Last Updated: December 4, 2021
Make sure to generate maximum neighborhood publicity with every festival and genuine accomplishment. Trumpet your neighborhood revitalization on social media. Cultivate reporters and bloggers, offer them silly freebies (we're talking T-shirts or caps, nothing more), take them on tours, and make their work easy for them in any way you can. Follow and Like them on their social media, and by all means try politely to get their phone numbers so you can text them some story leads. Take the trouble to explain your strategy for creating and maintaining a vibrant neighborhood, and all the thought and energy behind it.
If your neighborhood looks more like a war zone than a magazine cover, you can still generate what we used to call good press; you just have to work harder and be more creative. People respond well to stories of those who overcome difficulties, or even surmount them temporarily, so don't be discouraged if you feel like you don't have big accomplishments to tout.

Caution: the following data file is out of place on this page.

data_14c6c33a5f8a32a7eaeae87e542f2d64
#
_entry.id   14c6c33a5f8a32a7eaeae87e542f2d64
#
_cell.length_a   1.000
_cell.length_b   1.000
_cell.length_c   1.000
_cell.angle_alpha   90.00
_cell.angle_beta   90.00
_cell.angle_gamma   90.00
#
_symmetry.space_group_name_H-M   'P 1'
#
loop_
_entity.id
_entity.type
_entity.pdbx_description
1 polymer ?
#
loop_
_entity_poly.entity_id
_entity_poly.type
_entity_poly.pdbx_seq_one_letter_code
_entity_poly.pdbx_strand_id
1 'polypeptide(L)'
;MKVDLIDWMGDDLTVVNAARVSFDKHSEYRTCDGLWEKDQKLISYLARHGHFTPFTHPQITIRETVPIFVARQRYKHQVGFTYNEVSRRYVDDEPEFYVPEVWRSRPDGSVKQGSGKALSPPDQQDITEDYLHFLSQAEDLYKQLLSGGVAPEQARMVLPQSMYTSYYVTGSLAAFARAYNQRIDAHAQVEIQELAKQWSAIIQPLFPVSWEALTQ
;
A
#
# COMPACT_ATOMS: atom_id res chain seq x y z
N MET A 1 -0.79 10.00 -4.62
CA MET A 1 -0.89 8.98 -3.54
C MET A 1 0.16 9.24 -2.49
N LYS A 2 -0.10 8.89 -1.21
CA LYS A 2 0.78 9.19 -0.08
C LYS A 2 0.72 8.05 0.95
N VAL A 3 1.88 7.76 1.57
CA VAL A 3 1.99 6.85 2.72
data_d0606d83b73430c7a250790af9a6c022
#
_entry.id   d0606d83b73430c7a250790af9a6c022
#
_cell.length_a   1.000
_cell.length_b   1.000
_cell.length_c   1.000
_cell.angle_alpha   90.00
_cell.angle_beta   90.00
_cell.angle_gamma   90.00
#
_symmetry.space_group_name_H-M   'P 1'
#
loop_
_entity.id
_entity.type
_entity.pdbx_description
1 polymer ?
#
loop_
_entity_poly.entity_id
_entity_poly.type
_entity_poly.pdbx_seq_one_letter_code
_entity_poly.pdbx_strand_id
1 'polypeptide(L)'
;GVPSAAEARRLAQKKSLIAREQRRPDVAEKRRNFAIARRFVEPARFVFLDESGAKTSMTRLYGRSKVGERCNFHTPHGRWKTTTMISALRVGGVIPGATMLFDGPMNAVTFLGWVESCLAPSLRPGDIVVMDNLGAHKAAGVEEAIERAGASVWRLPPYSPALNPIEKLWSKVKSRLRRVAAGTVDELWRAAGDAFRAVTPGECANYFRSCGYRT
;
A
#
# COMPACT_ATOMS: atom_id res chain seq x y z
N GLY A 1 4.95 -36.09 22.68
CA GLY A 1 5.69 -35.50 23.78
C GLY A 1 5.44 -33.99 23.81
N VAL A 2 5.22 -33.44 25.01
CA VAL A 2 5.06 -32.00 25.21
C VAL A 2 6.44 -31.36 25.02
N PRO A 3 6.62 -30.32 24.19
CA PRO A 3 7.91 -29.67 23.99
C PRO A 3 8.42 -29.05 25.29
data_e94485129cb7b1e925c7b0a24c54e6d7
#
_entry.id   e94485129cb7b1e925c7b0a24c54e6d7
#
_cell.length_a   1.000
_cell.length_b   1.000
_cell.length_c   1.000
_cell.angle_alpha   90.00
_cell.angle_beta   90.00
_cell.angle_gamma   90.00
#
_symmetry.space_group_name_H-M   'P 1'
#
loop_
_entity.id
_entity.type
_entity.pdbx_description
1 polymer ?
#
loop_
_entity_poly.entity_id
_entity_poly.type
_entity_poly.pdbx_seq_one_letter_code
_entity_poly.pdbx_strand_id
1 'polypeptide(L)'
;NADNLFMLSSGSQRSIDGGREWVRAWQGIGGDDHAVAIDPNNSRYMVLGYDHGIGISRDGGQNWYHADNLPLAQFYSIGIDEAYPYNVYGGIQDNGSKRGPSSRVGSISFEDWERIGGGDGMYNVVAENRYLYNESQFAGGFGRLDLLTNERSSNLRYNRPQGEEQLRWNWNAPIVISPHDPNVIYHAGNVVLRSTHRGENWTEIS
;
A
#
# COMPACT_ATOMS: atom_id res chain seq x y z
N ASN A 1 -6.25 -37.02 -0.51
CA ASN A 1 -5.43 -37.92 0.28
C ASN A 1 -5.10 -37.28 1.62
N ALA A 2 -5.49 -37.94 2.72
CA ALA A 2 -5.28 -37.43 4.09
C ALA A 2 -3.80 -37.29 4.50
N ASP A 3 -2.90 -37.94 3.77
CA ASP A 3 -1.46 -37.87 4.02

If you are reading this, no doubt you have some really dedicated volunteers, and if nothing else, you can tell about all the hard work they have been doing. In social media and texts, you don't have the space to describe outcomes anyway, so you can get by with just dramatizing the fact that you are doing things, whether or not they bring results. This creates momentum and increases the likelihood that people will take an interest and help you actually achieve something.
If you do not know much about social media and aren't a power user of sites such as Facebook, Twitter, Instagram, or Pinterest personally, you'll have to learn. Incidentally, we are not suggesting in any way that your neighborhood association needs to use all of those platforms. Choose one first, master that, and then if you identify another platform as particularly well suited to your neighborhood's characteristics, learn and master the second.
If you feel lost about getting started, you might check out the multiple resources on the Kivi Leroux Miller site on nonprofit marketing. If you become really enthusiastic about the topic, she offers an outstanding nonprofit marketing course, which is free with registration.